His confidence is never a question, either. He always wants to take on the best receivers, and more often than not, he shuts them down. Quarterbacks will learn not to test Ramsey in coverage, even if he doesn’t have the best hands, but seeing A.J. Bouye on the other side won’t make it easy to avoid the Florida State product.
One caveat: Ramsey had core muscle surgery this week. He's supposed to be ready for camp, but that kind of injury can be tougher for players at speed positions to recover from.
Karl Joseph, S, Raiders
The Raiders have done a good job revamping their secondary in recent years, from adding Sean Smith and David Amerson to drafting Gareon Conley and Obi Melifonwu. The most important piece of the defensive backfield might just be Joseph, however. The Raiders’ first-round pick last year was recovering from a torn ACL for much of the offseason, which limited his exposure to the speed of the NFL.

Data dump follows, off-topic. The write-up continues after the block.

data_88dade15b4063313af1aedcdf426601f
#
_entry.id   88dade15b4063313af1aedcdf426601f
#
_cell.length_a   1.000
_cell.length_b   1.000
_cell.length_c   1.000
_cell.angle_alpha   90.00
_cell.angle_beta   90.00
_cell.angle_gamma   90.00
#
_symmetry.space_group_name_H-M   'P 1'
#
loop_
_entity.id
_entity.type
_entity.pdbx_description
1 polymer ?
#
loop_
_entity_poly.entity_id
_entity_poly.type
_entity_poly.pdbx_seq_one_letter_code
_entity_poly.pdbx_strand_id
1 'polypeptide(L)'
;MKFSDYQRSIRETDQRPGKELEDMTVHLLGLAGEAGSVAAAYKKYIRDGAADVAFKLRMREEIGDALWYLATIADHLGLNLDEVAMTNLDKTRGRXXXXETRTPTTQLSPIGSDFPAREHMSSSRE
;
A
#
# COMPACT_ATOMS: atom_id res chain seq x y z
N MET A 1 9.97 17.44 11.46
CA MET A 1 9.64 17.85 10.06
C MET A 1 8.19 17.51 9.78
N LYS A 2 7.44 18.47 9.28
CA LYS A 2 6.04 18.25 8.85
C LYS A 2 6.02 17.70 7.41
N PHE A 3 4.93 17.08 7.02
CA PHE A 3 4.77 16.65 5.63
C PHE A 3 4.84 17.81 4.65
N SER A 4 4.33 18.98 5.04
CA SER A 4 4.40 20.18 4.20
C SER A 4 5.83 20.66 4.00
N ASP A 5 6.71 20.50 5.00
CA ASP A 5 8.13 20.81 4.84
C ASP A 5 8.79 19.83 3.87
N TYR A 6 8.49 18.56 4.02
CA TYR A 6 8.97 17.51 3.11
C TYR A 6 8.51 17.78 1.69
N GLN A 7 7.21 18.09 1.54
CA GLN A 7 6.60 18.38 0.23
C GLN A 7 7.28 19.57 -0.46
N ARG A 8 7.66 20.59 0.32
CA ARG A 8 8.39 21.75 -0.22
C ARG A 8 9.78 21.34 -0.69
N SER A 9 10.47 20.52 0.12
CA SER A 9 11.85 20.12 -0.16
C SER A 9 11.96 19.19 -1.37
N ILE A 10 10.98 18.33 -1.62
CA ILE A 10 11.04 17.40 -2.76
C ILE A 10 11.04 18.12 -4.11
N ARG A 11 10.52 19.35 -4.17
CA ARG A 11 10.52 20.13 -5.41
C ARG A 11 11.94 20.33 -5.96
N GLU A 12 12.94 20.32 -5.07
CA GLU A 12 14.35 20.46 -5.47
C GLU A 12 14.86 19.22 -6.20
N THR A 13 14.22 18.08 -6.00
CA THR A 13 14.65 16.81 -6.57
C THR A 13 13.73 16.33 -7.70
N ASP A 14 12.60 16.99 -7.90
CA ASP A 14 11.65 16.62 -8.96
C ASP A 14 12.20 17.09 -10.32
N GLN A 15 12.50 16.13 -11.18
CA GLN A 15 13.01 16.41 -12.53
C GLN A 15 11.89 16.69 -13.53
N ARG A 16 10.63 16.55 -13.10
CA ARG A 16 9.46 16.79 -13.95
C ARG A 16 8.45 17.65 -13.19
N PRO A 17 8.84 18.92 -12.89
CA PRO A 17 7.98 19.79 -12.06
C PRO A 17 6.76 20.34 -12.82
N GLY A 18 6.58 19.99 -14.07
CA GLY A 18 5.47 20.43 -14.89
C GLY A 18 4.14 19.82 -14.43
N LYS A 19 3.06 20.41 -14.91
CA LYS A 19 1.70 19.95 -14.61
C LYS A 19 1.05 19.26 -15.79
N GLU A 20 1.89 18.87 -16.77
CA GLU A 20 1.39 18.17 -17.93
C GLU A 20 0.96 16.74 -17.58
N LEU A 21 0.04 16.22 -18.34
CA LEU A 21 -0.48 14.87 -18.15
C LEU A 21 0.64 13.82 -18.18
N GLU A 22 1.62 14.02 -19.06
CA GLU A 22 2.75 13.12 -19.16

Now, he said he feels like a “new person” with a full offseason of work in 2017. That’s a great sign for the Raiders, especially after he played relatively well to begin with in 2016. This season, he’s going to really take off and could make a similar jump to the one Landon Collins made last year.
He’s a ferocious hitter with great range in the secondary, looking like a poor man’s Earl Thomas. Obviously, he’s not quite on that level yet, but he did have five interceptions in four games during his final year at West Virginia, so the ball skills are there.
Anthony Brown, CB, Cowboys
The Cowboys are going much younger in the secondary this season after opting not to re-sign Brandon Carr, Barry Church or Morris Claiborne. As a result, young guys like Brown, Chidobe Awuzie and Byron Jones will be asked to step up. Brown in particular will play a huge role in Year 2 after emerging as a starter late last season.
A sixth-round pick in 2016, Brown has all the traits you want in a shutdown cornerback: good feet, sticky in coverage, physicality, great awareness. And as a result of that, he’ll likely be the team’s No. 1 corner to start the year.
In 10 starts last season, he had eight passes defensed, one interception and a forced fumble, proving to be around the ball at all times. Brown is going to play a huge role in Dallas’ secondary and his play will directly impact how the defense as a whole performs.